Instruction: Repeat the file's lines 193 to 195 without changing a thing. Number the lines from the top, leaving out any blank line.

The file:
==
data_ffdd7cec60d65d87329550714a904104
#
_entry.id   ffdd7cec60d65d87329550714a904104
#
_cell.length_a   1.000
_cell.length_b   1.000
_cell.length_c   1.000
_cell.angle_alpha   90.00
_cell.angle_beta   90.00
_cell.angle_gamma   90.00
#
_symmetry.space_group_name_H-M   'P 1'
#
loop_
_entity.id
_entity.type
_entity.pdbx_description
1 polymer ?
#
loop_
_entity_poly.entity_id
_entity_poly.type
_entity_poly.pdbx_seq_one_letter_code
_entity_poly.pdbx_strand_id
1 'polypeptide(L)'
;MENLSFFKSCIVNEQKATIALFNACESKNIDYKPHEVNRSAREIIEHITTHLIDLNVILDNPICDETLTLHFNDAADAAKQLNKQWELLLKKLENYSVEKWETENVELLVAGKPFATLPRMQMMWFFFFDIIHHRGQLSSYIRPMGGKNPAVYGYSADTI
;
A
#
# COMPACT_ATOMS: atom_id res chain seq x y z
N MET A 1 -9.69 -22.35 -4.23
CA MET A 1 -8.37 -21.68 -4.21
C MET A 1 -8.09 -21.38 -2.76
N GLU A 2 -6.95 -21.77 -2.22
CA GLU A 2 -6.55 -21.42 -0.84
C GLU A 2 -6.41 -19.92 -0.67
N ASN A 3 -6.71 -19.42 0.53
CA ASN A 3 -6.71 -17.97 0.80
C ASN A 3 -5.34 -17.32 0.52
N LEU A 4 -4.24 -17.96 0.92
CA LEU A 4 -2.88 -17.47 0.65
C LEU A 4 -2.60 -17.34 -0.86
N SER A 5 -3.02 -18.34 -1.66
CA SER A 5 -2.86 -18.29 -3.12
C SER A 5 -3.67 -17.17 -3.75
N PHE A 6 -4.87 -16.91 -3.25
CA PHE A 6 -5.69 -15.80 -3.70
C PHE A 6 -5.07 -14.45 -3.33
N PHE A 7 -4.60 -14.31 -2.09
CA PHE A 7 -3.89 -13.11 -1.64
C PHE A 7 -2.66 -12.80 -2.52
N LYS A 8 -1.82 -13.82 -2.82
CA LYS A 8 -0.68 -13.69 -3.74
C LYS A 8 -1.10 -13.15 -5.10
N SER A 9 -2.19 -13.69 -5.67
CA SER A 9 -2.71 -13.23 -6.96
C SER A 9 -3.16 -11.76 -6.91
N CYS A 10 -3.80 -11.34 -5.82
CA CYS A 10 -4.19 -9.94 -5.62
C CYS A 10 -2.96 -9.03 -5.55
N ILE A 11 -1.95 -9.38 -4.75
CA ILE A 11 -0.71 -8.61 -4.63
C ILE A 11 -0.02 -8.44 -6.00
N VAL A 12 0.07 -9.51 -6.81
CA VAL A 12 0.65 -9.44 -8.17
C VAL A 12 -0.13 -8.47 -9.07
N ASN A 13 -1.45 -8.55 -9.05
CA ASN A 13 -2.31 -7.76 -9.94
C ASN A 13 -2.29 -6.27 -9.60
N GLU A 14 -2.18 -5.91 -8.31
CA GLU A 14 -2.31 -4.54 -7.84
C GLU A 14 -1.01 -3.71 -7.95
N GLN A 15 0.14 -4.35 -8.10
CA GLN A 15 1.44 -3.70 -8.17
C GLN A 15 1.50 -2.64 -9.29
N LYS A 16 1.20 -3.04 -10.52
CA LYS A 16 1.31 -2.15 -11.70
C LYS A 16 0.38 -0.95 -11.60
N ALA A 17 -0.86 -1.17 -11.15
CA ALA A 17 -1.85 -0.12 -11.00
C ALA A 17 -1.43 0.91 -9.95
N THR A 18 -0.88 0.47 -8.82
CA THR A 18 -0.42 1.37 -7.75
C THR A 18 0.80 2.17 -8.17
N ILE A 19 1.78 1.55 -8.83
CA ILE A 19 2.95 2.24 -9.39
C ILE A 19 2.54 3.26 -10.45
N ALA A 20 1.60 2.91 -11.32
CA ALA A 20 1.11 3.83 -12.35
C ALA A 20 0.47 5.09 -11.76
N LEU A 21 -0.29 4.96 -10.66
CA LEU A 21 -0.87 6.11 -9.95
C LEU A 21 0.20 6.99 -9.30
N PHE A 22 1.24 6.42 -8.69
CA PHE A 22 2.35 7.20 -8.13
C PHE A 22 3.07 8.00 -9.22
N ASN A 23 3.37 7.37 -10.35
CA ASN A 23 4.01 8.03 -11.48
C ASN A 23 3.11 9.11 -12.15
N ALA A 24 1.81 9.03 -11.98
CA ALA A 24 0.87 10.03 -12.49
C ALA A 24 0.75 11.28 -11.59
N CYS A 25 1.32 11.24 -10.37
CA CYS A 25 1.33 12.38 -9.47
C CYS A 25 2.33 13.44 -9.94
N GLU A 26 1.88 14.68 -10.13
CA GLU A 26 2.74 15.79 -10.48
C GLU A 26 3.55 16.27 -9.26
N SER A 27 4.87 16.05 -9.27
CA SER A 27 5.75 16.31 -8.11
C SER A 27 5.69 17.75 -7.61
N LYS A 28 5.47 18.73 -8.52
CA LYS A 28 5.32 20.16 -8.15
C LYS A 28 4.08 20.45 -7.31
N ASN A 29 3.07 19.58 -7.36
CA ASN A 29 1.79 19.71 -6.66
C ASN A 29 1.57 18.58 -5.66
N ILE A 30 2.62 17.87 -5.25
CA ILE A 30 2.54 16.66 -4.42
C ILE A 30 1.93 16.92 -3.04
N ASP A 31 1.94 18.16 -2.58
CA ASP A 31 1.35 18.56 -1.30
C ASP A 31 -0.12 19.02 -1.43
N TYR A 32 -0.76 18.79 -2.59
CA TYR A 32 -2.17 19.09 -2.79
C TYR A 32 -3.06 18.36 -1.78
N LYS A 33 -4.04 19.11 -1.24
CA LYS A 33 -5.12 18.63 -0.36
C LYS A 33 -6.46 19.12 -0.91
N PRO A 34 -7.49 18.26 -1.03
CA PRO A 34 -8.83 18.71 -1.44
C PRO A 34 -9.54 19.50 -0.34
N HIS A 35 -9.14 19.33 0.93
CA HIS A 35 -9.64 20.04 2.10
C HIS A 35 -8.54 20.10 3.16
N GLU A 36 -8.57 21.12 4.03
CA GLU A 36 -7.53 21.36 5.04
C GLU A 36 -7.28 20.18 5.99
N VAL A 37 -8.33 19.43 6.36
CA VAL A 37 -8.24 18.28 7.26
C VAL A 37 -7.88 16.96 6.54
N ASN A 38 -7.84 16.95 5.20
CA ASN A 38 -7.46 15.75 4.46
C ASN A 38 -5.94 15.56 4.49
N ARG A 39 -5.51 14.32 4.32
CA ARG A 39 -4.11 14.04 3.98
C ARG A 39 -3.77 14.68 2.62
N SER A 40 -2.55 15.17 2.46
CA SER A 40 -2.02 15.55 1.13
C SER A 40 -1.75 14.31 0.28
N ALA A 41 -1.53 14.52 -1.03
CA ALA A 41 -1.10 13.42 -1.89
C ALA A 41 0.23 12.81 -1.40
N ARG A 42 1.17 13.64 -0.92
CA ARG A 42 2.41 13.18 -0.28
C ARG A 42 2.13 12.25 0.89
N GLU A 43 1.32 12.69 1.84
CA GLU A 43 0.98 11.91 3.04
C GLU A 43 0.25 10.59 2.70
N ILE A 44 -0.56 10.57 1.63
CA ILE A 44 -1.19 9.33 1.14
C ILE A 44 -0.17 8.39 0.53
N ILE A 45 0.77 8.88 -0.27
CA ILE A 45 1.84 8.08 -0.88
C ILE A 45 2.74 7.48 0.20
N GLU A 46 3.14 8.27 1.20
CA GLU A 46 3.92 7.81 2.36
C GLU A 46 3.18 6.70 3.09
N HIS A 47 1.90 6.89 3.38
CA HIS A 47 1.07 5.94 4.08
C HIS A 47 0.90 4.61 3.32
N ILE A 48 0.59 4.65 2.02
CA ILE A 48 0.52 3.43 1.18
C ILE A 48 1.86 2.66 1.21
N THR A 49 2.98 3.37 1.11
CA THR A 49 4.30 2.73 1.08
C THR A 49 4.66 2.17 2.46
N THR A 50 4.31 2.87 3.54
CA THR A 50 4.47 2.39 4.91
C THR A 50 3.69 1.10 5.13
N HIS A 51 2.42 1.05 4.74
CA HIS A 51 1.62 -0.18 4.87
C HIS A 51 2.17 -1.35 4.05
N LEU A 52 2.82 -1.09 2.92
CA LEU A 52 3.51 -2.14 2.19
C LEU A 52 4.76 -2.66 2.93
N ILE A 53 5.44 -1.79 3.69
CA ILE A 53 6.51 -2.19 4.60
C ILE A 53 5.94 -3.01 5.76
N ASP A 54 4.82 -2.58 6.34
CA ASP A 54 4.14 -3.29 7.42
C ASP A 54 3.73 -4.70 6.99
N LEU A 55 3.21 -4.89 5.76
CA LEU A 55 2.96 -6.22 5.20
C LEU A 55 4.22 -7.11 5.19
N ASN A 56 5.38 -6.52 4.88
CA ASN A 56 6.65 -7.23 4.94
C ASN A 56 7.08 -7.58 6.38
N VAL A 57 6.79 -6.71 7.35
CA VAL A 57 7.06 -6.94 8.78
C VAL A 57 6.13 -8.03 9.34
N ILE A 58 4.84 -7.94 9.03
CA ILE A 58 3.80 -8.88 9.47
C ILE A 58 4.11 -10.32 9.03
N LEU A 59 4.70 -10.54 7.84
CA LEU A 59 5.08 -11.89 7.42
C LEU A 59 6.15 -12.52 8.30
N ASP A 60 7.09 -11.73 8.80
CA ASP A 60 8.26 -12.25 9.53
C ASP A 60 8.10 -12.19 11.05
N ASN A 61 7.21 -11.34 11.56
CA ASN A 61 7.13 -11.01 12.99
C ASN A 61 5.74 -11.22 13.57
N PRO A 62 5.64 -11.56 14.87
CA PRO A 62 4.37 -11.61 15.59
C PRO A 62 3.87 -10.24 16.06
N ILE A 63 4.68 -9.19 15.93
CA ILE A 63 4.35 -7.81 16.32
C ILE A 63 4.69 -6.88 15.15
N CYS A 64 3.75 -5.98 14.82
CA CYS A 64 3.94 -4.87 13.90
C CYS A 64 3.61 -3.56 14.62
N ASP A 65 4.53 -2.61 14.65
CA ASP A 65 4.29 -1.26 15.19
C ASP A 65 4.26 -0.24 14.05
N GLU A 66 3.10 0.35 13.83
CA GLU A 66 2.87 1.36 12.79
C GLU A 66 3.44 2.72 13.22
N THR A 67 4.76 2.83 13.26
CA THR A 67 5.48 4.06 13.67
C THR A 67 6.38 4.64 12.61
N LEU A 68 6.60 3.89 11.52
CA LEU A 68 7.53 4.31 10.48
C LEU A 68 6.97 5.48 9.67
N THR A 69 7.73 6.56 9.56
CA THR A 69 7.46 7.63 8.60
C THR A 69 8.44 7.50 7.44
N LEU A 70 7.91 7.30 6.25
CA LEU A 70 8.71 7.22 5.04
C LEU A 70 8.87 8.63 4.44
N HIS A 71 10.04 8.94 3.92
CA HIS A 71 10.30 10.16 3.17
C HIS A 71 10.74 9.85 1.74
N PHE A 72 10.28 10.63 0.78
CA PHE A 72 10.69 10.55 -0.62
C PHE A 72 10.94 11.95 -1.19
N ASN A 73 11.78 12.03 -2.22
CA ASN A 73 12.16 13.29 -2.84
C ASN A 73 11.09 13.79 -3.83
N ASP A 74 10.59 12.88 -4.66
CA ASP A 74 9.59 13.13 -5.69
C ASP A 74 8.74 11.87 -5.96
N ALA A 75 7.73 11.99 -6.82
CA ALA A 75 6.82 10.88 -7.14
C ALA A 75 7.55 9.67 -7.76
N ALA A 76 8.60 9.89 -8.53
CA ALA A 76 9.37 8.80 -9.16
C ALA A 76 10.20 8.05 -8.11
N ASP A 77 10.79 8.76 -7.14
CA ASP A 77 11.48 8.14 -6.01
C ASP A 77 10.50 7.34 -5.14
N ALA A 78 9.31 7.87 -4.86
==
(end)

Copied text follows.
N LEU A 55 3.21 -4.89 5.76
CA LEU A 55 2.96 -6.22 5.20
C LEU A 55 4.22 -7.11 5.19